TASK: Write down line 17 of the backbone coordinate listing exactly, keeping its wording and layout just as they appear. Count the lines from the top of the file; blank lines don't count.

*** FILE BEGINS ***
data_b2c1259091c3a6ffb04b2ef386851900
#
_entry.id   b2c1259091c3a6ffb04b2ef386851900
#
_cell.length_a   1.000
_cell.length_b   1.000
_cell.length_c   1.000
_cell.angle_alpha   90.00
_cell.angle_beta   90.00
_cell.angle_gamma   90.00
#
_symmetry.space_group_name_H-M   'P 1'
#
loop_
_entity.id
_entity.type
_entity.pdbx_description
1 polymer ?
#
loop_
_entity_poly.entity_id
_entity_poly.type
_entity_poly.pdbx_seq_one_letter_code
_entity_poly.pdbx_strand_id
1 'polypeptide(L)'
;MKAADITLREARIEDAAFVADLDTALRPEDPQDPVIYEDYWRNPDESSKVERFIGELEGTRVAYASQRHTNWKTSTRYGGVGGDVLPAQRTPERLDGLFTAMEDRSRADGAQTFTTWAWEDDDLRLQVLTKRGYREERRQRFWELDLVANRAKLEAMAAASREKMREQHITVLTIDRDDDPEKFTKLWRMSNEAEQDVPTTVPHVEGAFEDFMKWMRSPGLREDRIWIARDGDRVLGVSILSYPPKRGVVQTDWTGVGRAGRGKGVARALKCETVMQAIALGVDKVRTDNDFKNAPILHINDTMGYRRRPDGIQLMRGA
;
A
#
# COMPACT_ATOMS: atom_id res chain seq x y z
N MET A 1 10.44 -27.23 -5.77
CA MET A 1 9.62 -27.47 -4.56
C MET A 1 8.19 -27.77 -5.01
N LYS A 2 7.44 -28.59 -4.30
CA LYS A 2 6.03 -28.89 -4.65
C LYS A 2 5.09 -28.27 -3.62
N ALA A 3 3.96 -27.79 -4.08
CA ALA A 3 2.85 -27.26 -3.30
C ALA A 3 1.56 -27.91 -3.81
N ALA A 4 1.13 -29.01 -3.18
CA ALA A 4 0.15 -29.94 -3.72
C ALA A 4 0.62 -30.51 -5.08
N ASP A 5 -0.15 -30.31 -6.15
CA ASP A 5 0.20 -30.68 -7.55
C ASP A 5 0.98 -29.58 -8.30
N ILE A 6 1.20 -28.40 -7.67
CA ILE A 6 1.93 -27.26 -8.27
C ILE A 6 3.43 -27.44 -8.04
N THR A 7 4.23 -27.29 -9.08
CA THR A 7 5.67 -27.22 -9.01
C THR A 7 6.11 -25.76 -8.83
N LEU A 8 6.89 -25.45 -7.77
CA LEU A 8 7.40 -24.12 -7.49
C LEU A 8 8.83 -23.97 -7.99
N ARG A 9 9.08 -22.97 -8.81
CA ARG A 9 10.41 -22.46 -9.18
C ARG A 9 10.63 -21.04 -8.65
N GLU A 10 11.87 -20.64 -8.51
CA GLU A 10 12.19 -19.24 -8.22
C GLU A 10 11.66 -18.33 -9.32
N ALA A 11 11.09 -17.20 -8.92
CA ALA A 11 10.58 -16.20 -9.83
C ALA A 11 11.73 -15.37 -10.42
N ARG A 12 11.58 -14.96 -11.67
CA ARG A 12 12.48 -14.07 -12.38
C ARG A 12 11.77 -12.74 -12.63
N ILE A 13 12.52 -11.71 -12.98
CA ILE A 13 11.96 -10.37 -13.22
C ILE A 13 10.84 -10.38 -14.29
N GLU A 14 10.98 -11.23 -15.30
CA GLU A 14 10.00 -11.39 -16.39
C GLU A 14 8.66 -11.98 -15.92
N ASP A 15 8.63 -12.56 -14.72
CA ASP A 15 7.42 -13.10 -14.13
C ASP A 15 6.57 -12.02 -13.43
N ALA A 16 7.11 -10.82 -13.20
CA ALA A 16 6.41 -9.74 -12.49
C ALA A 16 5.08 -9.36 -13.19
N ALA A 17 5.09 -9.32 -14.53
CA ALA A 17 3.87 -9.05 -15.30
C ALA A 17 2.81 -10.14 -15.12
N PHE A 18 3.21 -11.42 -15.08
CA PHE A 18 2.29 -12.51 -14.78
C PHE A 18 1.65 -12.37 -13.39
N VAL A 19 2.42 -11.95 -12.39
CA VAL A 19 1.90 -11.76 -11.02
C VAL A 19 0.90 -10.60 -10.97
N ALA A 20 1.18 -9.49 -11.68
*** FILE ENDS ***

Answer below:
_entity.pdbx_description